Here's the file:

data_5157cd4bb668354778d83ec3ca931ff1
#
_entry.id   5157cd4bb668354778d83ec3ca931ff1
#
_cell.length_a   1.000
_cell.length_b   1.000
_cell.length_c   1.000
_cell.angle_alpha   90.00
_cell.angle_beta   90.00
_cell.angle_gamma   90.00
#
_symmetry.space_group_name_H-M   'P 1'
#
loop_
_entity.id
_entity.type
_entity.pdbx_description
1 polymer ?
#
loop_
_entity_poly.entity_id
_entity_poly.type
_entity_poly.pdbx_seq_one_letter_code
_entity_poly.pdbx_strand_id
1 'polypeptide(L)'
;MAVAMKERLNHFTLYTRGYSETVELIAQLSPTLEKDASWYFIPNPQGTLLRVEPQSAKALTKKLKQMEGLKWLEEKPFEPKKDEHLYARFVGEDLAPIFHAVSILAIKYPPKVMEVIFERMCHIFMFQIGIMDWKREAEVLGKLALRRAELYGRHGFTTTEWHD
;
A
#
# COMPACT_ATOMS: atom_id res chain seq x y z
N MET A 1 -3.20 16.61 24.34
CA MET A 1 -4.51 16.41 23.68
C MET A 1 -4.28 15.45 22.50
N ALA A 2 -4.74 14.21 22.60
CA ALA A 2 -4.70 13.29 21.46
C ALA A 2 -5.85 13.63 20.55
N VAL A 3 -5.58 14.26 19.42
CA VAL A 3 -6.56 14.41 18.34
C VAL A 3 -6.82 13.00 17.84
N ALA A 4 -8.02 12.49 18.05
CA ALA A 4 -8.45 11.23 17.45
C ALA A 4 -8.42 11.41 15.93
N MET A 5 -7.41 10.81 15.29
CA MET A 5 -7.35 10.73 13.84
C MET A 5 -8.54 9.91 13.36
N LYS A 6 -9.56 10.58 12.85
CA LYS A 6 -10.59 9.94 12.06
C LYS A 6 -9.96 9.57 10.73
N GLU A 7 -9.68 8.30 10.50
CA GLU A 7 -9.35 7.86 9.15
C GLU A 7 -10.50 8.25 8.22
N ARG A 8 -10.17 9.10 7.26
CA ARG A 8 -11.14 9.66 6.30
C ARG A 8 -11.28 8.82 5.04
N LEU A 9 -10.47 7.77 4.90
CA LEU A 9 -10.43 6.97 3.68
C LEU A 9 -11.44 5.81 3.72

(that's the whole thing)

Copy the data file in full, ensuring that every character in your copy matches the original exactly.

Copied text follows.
data_5157cd4bb668354778d83ec3ca931ff1
#
_entry.id   5157cd4bb668354778d83ec3ca931ff1
#
_cell.length_a   1.000
_cell.length_b   1.000
_cell.length_c   1.000
_cell.angle_alpha   90.00
_cell.angle_beta   90.00
_cell.angle_gamma   90.00
#
_symmetry.space_group_name_H-M   'P 1'
#
loop_
_entity.id
_entity.type
_entity.pdbx_description
1 polymer ?
#
loop_
_entity_poly.entity_id
_entity_poly.type
_entity_poly.pdbx_seq_one_letter_code
_entity_poly.pdbx_strand_id
1 'polypeptide(L)'
;MAVAMKERLNHFTLYTRGYSETVELIAQLSPTLEKDASWYFIPNPQGTLLRVEPQSAKALTKKLKQMEGLKWLEEKPFEPKKDEHLYARFVGEDLAPIFHAVSILAIKYPPKVMEVIFERMCHIFMFQIGIMDWKREAEVLGKLALRRAELYGRHGFTTTEWHD
;
A
#
# COMPACT_ATOMS: atom_id res chain seq x y z
N MET A 1 -3.20 16.61 24.34
CA MET A 1 -4.51 16.41 23.68
C MET A 1 -4.28 15.45 22.50
N ALA A 2 -4.74 14.21 22.60
CA ALA A 2 -4.70 13.29 21.46
C ALA A 2 -5.85 13.63 20.55
N VAL A 3 -5.58 14.26 19.42
CA VAL A 3 -6.56 14.41 18.34
C VAL A 3 -6.82 13.00 17.84
N ALA A 4 -8.02 12.49 18.05
CA ALA A 4 -8.45 11.23 17.45
C ALA A 4 -8.42 11.41 15.93
N MET A 5 -7.41 10.81 15.29
CA MET A 5 -7.35 10.73 13.84
C MET A 5 -8.54 9.91 13.36
N LYS A 6 -9.56 10.58 12.85
CA LYS A 6 -10.59 9.94 12.06
C LYS A 6 -9.96 9.57 10.73
N GLU A 7 -9.68 8.30 10.50
CA GLU A 7 -9.35 7.86 9.15
C GLU A 7 -10.50 8.25 8.22
N ARG A 8 -10.17 9.10 7.26
CA ARG A 8 -11.14 9.66 6.30
C ARG A 8 -11.28 8.82 5.04
N LEU A 9 -10.47 7.77 4.90
CA LEU A 9 -10.43 6.97 3.68
C LEU A 9 -11.44 5.81 3.72